Thursday, April 29, 2010

Back to HATEOS and APIs

REST-like discoverability could also be a boon for some services. What if Twitter provided something like this along with a tweet’s JSON?

{  "actions": {  "Retweet" : { "method":"POST", url:"/1/statuses/retweet/12345.json" },  "Delete" : { "method":"DELETE", url:"/1/statuses/destroy/12345.json" },  "Report Spam" : { "method":"POST", url:"/1/statuses/retweet/12345.json", params:{"id":12345} }  }  }

YES. I had talked about this in the HATEOS post that I wrote a while back. Right now, only html is self-discovering. XML and JSON docs should also have self-documented descriptions of next actions a client can take. That way, you'd cut down on the amount of documentation requires to understand or use an API.

One good point brought up in the comments in that last point was that if I had internal links, a client is likely to know what to do with what it gets back. But if I linked outside of my service, say, how would I understand the schema? There's no standardized set of tags for geolocation data, like there is hypertext data.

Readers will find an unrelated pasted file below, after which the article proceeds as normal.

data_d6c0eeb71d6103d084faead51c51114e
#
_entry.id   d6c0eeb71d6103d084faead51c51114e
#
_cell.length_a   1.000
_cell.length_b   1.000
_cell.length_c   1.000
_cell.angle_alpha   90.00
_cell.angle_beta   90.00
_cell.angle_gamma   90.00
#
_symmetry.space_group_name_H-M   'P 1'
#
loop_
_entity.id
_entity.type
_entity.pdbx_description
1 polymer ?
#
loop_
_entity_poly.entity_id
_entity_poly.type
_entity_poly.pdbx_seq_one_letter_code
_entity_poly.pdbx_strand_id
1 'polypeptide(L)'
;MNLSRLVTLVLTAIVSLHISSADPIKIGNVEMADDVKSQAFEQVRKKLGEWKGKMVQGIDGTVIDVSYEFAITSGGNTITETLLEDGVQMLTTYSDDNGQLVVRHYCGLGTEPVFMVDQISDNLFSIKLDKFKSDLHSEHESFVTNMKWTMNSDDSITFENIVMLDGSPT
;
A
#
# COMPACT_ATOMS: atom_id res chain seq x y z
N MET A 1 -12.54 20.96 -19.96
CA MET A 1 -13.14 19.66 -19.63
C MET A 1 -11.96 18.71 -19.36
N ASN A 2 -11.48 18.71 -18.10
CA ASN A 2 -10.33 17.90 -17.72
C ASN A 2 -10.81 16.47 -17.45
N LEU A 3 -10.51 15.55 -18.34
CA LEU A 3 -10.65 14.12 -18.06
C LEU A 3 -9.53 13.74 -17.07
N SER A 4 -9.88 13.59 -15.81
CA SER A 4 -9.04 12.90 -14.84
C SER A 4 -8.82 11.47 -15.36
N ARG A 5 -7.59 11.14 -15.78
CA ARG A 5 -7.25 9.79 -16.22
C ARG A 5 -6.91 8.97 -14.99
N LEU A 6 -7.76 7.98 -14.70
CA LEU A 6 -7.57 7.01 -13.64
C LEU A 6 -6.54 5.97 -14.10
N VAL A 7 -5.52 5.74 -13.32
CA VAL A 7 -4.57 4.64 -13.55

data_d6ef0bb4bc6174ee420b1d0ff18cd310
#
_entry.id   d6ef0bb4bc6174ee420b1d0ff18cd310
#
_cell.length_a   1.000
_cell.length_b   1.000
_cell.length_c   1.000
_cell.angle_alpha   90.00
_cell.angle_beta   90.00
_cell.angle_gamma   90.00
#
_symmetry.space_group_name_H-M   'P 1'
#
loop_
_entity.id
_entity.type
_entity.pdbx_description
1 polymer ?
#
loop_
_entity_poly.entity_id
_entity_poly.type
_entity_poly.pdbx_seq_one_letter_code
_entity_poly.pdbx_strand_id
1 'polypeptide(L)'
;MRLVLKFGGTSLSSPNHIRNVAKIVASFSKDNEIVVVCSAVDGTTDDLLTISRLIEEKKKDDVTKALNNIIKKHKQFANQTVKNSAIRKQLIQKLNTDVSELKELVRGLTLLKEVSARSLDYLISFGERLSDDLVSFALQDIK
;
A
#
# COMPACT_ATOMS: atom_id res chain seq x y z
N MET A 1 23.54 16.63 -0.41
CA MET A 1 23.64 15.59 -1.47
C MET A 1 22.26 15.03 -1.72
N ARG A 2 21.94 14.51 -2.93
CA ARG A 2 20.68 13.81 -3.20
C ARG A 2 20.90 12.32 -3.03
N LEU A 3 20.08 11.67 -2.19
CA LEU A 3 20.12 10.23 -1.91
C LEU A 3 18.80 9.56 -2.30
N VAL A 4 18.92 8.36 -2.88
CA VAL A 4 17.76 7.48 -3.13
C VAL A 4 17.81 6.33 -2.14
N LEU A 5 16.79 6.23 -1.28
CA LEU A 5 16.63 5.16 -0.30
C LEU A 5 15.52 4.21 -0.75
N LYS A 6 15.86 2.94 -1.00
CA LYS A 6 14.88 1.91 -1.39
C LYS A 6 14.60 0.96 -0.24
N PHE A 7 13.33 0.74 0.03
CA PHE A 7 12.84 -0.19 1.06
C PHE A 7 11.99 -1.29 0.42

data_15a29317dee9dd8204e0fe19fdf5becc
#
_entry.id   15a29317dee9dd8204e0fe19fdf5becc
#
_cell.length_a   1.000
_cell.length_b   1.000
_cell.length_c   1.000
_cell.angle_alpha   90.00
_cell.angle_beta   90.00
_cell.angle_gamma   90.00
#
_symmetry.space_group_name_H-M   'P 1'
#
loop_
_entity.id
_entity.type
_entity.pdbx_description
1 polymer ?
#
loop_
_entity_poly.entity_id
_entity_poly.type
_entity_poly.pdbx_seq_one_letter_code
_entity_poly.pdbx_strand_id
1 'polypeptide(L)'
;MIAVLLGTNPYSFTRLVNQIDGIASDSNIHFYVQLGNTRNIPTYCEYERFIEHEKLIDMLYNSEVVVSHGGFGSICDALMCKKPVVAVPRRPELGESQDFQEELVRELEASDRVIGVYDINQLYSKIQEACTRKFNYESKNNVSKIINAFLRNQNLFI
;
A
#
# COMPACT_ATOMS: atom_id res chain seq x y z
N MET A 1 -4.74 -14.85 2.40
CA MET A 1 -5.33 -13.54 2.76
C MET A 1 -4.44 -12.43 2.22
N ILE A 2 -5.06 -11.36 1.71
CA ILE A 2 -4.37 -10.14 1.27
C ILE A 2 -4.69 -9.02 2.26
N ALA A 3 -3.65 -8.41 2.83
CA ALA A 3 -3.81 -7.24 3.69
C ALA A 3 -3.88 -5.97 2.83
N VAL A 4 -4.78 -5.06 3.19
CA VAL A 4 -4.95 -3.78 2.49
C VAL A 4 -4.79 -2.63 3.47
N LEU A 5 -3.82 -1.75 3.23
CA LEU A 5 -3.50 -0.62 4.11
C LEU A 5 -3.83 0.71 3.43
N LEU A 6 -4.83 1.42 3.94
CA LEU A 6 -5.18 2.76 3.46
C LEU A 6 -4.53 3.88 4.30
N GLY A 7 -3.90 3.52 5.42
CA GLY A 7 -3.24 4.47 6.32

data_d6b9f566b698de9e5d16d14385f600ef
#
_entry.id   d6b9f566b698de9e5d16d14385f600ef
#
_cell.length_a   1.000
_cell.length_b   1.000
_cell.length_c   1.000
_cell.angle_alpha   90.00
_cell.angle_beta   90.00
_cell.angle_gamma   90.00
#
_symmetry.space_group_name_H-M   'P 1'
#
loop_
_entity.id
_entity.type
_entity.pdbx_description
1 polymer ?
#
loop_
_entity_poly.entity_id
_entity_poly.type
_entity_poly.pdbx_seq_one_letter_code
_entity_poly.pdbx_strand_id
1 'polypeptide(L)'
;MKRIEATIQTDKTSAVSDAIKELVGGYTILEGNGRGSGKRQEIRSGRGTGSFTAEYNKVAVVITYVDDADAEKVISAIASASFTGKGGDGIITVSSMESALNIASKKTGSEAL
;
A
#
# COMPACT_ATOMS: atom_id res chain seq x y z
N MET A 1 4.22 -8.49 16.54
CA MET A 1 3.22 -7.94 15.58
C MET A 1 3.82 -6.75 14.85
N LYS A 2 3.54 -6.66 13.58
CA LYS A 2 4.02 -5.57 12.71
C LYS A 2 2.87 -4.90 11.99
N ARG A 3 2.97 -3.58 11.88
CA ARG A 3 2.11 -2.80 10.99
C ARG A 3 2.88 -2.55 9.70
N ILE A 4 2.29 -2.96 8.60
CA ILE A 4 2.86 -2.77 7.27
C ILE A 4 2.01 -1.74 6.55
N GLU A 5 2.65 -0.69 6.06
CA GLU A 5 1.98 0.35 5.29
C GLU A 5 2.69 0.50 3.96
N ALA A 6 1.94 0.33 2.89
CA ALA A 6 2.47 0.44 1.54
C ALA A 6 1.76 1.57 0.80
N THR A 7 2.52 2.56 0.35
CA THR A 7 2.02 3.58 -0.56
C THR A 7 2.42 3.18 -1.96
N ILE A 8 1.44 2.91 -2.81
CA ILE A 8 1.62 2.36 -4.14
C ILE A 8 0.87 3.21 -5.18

Until we get standard media types for specific kinds of web applications, I'm afraid we're stuck.

Posted via web from The Web and all that Jazz

1 comment:

  1. I don't think its as bad as all that.

    Certainly standardization will make it easier to consume data but standardization does not need to precede utility. Common ad hoc media types will work in the interim and once they become sufficiently common they can be standardized. This also makes for a better standard since the utility of the implementation is already established.

    I'm a big believer in gratuitously creating new media types. And of handling multiple media types and performing content negotiation via the Accepts header.

    I would submit that there _is_ a standard media type that would work wonderfully well in this situation.

    Topic Maps. cf.

    They're a little (maybe a lot) abstract to get you're head around initially (they have their origin in knowledge management) but they are ideal for creating a generalized, self coding (honestly) client for basically any application you can think of.

    And I'm 90% confident that today, you can create a standard, well understood representation of a geographic location with a topic map.